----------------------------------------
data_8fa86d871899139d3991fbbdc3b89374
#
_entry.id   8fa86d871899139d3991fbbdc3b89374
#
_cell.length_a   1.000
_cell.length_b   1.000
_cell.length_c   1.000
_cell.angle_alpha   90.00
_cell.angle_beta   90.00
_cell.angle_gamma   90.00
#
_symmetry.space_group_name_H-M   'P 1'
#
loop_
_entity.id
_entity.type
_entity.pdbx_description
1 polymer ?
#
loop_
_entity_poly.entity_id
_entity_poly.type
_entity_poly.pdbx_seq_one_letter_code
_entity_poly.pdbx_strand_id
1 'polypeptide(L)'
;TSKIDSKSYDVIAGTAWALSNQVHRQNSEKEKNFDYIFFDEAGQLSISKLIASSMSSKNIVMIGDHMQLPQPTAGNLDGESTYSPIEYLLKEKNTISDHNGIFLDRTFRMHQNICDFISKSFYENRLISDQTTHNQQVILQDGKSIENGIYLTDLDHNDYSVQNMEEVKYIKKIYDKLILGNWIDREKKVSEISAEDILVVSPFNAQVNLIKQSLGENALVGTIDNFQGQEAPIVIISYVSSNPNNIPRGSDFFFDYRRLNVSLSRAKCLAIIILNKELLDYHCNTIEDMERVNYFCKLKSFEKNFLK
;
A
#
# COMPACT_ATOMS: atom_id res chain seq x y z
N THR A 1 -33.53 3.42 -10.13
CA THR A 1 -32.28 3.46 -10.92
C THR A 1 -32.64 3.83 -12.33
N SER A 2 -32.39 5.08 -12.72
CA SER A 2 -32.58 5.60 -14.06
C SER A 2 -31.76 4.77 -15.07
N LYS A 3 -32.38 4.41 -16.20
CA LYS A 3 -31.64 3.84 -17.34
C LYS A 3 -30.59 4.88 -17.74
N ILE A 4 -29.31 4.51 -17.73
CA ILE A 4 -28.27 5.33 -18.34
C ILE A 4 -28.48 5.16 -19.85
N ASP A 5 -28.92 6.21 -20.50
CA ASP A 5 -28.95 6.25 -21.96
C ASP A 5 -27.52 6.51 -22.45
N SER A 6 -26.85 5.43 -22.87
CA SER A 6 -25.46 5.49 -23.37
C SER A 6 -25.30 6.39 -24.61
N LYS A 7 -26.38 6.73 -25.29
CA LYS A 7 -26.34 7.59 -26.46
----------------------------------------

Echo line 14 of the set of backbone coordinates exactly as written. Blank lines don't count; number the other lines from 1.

loop_